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Toyota's Concept-i car humanizes AI

Toyota's Concept-i car humanizes AI

The AI agent Yui can get smarter over time

Many parents will teach their kids to not get attached to material objects. 

But Toyota says otherwise. With the reveal of its Concept-i car at CES on Jan. 4, 2017, Toyota gave a hint about the direction it wants to take when it comes to AI and autonomous driving: creating a bond between the car and its driver. 

At the heart of this relationship is Yui, the Concept-i's AI agent. Yui is meant to entirely encompass the driver in the car and is therefore not restricted to the dashboard. Yui can use light, sound, and even touch throughout the car's cabin to relay critical information to the driver. The AI agent can also appear on the car's doors, such as when greeting the driver, or on the rear of the vehicle to signal a turn or warn of an incoming hazard. 

Toyota Concept-i Magdalena Petrova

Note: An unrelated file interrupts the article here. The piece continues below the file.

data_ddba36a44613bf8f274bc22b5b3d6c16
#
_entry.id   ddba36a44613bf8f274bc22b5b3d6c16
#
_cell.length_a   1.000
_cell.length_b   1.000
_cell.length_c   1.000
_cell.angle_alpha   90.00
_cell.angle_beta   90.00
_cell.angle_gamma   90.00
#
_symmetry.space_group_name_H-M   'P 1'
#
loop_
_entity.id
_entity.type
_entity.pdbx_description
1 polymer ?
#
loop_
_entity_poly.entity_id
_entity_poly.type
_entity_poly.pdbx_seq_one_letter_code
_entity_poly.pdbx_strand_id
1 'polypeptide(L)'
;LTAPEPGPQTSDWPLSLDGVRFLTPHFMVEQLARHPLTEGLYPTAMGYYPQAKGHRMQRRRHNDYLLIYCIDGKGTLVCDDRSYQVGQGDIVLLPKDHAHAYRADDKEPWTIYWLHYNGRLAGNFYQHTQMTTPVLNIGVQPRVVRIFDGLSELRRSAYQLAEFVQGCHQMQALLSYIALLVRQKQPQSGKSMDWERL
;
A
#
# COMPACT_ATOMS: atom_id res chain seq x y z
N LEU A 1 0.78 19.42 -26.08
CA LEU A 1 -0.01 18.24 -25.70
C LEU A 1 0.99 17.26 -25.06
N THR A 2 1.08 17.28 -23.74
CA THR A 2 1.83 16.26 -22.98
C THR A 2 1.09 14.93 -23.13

Floor lights on Toyota's Concept-i can be used to communicate with the driver. 

Yui learns over time and uses biometric systems to figure out a driver's emotions and attention. The AI agent also has the ability to carry on a conversation and play games.

But why try so hard to bestow humanity upon a car?

“At TRI (Toyota Research Institute), we think that Yui, the concept AI agent might not only be a way to engage with human beings and create useful advice to the driver, we think it might also be a way to modulate and maintain a driver’s situational awareness using mild secondary tasks to promote safety,” said Gill Pratt, CEO at Toyota Research Institute. 

Toyota Concept-i Magdalena Petrova

CEO of Toyota Research Institute, Gill Pratt, speaks at the unveiling of the Concept-i at CES in Las Vegas on January 4, 2017. 

The company says it foresees a future where humans and cars can function as a team to make driving as safe as possible. 


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